Artificially Perfect Duluth Day: The Microsoft Flight Simulator

Microsoft’s Flight Simulator came out on the Xbox last week and allows players to fly anywhere in the world, including Duluth. It combines information from Bing maps with an algorithm that builds 3D representations of the landscape, creating shapes and textures when data is missing or incomplete.

The video below shows a simulated flight over Park Point.

The program also lets you stop the airplane in mid-air and use a free floating virtual camera to take pictures. You can use real-time time and weather data or change the season, time of day, and weather conditions. The screenshots below show some of the strengths and weaknesses of the program’s simulated version of Duluth.

The simulator does roads quite well, showing the can of worms as being just as confusing as it is in real life.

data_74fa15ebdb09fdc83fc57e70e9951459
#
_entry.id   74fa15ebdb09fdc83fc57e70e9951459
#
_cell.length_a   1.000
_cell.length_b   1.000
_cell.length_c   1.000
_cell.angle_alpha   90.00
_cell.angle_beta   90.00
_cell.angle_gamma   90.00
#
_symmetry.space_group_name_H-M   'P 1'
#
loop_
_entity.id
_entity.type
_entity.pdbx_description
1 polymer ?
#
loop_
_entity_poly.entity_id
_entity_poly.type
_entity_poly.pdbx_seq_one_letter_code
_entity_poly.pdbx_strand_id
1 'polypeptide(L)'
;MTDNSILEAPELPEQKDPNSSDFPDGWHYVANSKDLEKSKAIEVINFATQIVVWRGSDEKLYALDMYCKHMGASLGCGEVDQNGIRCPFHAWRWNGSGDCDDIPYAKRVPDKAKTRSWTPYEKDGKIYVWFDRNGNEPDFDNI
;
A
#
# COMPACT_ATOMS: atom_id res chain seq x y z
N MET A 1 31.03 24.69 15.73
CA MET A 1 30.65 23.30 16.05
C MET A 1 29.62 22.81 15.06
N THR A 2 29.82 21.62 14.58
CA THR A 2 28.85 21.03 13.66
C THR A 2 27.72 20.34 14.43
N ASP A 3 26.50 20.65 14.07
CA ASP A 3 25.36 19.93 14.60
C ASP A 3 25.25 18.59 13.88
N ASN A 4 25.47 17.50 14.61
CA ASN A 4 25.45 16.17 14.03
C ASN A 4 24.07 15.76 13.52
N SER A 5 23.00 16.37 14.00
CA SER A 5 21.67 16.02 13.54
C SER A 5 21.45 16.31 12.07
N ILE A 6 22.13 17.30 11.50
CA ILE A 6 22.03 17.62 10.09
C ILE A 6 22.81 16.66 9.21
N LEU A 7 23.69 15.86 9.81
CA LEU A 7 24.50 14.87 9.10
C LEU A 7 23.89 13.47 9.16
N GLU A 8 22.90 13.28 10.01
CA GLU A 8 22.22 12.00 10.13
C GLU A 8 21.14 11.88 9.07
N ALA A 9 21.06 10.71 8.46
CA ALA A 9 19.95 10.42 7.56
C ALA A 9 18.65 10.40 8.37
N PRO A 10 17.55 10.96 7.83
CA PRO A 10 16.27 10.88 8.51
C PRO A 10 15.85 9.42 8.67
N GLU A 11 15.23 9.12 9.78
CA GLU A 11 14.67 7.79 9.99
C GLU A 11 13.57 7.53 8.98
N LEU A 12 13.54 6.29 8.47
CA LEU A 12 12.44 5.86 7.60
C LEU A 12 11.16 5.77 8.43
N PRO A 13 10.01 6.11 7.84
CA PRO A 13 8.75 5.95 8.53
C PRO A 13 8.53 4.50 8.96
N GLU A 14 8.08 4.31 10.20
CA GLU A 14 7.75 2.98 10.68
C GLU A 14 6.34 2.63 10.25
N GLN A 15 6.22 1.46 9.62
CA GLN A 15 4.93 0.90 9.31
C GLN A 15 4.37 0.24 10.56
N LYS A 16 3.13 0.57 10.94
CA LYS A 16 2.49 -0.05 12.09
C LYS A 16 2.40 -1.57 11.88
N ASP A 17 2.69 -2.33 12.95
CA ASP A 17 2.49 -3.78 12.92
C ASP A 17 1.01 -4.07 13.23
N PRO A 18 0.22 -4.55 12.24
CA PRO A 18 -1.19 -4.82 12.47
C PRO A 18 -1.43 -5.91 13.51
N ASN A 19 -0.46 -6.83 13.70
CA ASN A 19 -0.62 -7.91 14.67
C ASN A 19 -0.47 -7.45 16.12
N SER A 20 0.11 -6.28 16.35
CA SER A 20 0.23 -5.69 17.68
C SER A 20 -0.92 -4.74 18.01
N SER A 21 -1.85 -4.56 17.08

Specific buildings, however, don’t have quite the same level of accuracy. In front of the airplane wings in the image below, you can see, from left to right, the civic center complex, the Radisson Hotel, the Duluth Public Library, and the Depot. All of them are generally recognizable, but the architecture is more than a bit off.

The program can handle some complex building shapes. UMD is very recognizable as UMD.Griggs Field, however, must not be right because I can’t imagine Bulldogs fans would allow half the playing area to be filled with army-style barracks.

The much less aptly rendered College of St. Scholastica seems to have undertaken a similar construction project on their sports field.

Some mistakes I enjoy a bit. For example, I like that the simulated version of Chester Creek gets to be a real river. You can see the 8th street bridge on the top left of the image.

Other rendering issues are somewhat less forgivable. But I suppose there is some value in seeing what Duluth would look like without the lift bridge if only as a reminder of how much better the city is with it.

Even without the lift bridge, with a few adjustments to the weather it’s possible to create a simulated version of Duluth that feels very familiar.

And there is something to be said for being able to fly over Duluth into a perpetual virtual sunrise, although it doesn’t really compare to the real one. It’s just not the same without that bridge.

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